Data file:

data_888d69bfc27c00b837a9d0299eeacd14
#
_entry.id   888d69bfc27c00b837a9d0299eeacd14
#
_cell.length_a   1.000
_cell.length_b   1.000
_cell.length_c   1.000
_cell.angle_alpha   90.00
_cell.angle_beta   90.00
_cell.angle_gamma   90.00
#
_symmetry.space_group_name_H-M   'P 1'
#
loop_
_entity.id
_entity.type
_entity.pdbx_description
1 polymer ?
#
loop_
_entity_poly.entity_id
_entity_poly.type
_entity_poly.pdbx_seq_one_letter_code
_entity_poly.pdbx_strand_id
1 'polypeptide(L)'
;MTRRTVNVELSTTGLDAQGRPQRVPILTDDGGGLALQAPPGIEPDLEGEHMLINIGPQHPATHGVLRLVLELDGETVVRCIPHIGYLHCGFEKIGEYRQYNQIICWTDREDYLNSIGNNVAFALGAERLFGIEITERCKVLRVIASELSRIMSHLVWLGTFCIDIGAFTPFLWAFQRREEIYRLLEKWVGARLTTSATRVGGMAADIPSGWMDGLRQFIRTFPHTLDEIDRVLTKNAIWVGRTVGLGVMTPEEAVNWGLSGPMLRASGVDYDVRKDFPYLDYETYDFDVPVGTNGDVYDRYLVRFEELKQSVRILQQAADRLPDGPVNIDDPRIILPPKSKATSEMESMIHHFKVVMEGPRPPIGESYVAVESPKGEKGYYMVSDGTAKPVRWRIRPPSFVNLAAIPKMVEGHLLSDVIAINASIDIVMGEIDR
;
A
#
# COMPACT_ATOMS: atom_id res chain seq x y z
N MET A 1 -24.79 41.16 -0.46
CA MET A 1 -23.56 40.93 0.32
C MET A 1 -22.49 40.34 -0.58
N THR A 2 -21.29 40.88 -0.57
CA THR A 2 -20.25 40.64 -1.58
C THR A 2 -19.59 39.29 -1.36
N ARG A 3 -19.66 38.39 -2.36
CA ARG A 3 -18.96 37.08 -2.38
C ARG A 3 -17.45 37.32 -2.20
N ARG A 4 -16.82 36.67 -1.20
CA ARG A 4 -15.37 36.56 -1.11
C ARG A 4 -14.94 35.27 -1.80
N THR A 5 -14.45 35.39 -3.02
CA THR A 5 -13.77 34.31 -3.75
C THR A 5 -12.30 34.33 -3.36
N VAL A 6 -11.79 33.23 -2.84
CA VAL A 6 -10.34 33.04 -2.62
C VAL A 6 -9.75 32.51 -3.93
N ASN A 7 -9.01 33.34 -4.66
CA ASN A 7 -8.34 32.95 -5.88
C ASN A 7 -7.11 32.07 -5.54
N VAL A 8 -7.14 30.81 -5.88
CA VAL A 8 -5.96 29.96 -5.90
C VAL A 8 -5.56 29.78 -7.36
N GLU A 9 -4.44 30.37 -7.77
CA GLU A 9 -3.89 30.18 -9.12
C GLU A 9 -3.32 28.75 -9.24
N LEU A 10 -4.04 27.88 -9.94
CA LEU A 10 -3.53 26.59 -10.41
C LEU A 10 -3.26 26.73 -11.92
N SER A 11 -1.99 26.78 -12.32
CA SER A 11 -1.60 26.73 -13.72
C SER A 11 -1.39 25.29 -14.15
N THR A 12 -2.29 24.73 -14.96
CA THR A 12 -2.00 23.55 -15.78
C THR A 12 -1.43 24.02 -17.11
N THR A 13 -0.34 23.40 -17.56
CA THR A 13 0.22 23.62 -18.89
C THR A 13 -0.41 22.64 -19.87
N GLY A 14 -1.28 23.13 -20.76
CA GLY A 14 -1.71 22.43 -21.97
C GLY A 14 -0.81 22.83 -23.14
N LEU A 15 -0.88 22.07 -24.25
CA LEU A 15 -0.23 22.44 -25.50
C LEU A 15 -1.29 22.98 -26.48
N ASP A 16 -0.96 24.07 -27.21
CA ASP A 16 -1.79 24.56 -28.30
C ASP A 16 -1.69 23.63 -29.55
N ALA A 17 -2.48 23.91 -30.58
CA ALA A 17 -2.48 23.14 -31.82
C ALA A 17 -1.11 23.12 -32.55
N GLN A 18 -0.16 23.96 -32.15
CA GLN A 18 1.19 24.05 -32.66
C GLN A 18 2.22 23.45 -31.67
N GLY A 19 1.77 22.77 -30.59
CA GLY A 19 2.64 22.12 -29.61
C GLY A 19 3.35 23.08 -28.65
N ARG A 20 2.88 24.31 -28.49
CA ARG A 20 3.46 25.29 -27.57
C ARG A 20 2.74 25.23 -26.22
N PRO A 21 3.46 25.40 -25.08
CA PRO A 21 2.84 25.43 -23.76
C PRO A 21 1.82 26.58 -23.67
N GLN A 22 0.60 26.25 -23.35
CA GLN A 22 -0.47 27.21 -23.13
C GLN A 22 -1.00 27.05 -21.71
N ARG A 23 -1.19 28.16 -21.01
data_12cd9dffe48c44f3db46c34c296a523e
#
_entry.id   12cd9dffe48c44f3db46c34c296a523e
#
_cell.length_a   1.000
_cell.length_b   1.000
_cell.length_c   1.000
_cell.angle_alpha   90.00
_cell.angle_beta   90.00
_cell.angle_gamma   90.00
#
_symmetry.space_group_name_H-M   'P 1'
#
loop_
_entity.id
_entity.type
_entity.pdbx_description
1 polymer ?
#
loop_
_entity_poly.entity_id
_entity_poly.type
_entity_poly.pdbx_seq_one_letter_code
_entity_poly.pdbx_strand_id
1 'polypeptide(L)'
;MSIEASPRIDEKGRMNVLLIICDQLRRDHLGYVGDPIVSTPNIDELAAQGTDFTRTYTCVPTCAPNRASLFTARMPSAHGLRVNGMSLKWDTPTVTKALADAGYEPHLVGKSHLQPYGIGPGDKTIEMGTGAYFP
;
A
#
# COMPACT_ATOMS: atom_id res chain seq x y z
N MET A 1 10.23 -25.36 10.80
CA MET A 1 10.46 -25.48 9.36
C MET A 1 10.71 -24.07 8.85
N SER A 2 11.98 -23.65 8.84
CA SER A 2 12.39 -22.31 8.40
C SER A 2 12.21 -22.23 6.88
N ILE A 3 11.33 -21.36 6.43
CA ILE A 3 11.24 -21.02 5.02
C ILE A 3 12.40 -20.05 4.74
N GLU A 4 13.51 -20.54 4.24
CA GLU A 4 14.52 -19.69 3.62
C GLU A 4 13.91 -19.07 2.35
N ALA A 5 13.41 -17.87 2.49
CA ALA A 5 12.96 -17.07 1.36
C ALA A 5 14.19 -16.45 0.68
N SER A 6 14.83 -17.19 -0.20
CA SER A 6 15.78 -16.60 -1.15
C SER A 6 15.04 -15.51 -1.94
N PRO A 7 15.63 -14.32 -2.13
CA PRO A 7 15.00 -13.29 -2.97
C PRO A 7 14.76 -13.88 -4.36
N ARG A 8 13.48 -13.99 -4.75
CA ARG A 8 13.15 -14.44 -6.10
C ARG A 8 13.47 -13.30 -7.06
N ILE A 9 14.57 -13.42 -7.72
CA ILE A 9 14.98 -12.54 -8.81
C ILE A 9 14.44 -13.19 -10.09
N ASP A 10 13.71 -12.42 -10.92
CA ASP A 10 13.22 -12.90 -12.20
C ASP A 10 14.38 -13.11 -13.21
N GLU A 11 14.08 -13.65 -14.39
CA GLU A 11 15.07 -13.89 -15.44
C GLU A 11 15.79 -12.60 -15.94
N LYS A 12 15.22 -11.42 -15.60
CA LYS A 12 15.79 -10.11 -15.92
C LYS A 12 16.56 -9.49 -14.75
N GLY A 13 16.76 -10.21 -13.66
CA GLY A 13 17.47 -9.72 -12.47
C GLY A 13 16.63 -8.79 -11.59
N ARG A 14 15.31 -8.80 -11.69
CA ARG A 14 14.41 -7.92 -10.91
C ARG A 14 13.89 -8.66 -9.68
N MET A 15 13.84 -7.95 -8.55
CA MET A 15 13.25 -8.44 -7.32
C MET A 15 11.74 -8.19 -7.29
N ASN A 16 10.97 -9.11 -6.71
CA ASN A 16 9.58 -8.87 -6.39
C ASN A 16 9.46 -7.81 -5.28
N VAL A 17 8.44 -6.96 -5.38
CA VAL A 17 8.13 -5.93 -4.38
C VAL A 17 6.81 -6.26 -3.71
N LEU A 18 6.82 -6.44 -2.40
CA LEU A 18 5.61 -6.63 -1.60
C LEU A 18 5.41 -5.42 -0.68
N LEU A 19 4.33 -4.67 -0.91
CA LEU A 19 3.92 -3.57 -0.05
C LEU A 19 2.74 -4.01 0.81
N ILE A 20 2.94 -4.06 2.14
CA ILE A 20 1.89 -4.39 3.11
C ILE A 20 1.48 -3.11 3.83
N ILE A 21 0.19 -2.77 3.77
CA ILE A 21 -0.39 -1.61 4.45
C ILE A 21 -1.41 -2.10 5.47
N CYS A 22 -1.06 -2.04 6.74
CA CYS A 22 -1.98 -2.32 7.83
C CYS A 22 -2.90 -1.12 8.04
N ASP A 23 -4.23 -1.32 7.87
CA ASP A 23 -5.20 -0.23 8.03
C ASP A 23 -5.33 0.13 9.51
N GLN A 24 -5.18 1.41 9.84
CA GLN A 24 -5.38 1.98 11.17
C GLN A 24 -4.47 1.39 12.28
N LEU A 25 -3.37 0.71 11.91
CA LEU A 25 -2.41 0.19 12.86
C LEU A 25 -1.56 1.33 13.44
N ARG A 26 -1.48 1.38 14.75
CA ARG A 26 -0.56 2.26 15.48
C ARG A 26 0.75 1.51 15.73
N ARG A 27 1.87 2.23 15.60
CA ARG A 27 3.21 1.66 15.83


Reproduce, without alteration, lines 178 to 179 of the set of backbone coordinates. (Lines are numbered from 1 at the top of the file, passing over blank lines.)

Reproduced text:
C VAL A 17 6.81 -6.26 -3.71
N LEU A 18 6.82 -6.44 -2.40